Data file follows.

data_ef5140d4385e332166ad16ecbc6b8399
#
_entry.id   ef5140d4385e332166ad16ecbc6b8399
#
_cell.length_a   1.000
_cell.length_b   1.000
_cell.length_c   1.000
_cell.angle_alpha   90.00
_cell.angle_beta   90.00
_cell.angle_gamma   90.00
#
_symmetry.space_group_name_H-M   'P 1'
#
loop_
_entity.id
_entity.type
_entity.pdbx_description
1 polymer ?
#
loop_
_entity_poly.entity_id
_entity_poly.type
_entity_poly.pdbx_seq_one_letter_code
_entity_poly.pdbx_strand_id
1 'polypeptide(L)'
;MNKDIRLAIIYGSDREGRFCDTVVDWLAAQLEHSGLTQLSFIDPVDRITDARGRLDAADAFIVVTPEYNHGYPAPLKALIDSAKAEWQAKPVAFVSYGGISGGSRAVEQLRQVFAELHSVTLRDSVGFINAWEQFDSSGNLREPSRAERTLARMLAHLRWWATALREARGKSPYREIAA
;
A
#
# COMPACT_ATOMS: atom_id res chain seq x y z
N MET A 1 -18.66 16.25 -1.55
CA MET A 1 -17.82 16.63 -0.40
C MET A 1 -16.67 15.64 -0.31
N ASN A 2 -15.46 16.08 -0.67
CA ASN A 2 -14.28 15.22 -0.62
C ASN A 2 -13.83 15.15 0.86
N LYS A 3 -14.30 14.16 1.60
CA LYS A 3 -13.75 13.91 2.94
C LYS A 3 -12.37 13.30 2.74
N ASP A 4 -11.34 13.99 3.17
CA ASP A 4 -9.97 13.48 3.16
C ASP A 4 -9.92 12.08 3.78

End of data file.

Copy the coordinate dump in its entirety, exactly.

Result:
data_ef5140d4385e332166ad16ecbc6b8399
#
_entry.id   ef5140d4385e332166ad16ecbc6b8399
#
_cell.length_a   1.000
_cell.length_b   1.000
_cell.length_c   1.000
_cell.angle_alpha   90.00
_cell.angle_beta   90.00
_cell.angle_gamma   90.00
#
_symmetry.space_group_name_H-M   'P 1'
#
loop_
_entity.id
_entity.type
_entity.pdbx_description
1 polymer ?
#
loop_
_entity_poly.entity_id
_entity_poly.type
_entity_poly.pdbx_seq_one_letter_code
_entity_poly.pdbx_strand_id
1 'polypeptide(L)'
;MNKDIRLAIIYGSDREGRFCDTVVDWLAAQLEHSGLTQLSFIDPVDRITDARGRLDAADAFIVVTPEYNHGYPAPLKALIDSAKAEWQAKPVAFVSYGGISGGSRAVEQLRQVFAELHSVTLRDSVGFINAWEQFDSSGNLREPSRAERTLARMLAHLRWWATALREARGKSPYREIAA
;
A
#
# COMPACT_ATOMS: atom_id res chain seq x y z
N MET A 1 -18.66 16.25 -1.55
CA MET A 1 -17.82 16.63 -0.40
C MET A 1 -16.67 15.64 -0.31
N ASN A 2 -15.46 16.08 -0.67
CA ASN A 2 -14.28 15.22 -0.62
C ASN A 2 -13.83 15.15 0.86
N LYS A 3 -14.30 14.16 1.60
CA LYS A 3 -13.75 13.91 2.94
C LYS A 3 -12.37 13.30 2.74
N ASP A 4 -11.34 13.99 3.17
CA ASP A 4 -9.97 13.48 3.16
C ASP A 4 -9.92 12.08 3.78